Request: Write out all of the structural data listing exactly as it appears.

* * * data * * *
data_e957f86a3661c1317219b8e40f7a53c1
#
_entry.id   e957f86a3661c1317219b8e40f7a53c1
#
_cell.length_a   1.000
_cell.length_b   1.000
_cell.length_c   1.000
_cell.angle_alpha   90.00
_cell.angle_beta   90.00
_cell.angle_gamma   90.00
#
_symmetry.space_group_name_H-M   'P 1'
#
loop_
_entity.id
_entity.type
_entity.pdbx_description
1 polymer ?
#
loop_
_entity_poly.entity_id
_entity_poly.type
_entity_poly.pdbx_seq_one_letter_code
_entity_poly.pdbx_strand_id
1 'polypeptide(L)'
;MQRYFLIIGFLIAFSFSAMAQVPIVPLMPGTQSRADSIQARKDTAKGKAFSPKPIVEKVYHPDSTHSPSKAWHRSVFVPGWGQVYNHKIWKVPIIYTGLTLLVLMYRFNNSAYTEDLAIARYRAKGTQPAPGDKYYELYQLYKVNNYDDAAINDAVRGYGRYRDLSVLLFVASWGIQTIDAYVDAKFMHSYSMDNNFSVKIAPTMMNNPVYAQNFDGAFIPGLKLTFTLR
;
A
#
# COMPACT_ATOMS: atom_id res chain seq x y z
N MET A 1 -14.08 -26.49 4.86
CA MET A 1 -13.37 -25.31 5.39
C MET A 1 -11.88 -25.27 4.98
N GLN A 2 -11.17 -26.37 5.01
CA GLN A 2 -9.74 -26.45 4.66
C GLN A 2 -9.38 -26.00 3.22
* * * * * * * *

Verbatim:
data_e957f86a3661c1317219b8e40f7a53c1
#
_entry.id   e957f86a3661c1317219b8e40f7a53c1
#
_cell.length_a   1.000
_cell.length_b   1.000
_cell.length_c   1.000
_cell.angle_alpha   90.00
_cell.angle_beta   90.00
_cell.angle_gamma   90.00
#
_symmetry.space_group_name_H-M   'P 1'
#
loop_
_entity.id
_entity.type
_entity.pdbx_description
1 polymer ?
#
loop_
_entity_poly.entity_id
_entity_poly.type
_entity_poly.pdbx_seq_one_letter_code
_entity_poly.pdbx_strand_id
1 'polypeptide(L)'
;MQRYFLIIGFLIAFSFSAMAQVPIVPLMPGTQSRADSIQARKDTAKGKAFSPKPIVEKVYHPDSTHSPSKAWHRSVFVPGWGQVYNHKIWKVPIIYTGLTLLVLMYRFNNSAYTEDLAIARYRAKGTQPAPGDKYYELYQLYKVNNYDDAAINDAVRGYGRYRDLSVLLFVASWGIQTIDAYVDAKFMHSYSMDNNFSVKIAPTMMNNPVYAQNFDGAFIPGLKLTFTLR
;
A
#
# COMPACT_ATOMS: atom_id res chain seq x y z
N MET A 1 -14.08 -26.49 4.86
CA MET A 1 -13.37 -25.31 5.39
C MET A 1 -11.88 -25.27 4.98
N GLN A 2 -11.17 -26.37 5.01
CA GLN A 2 -9.74 -26.45 4.66
C GLN A 2 -9.38 -26.00 3.22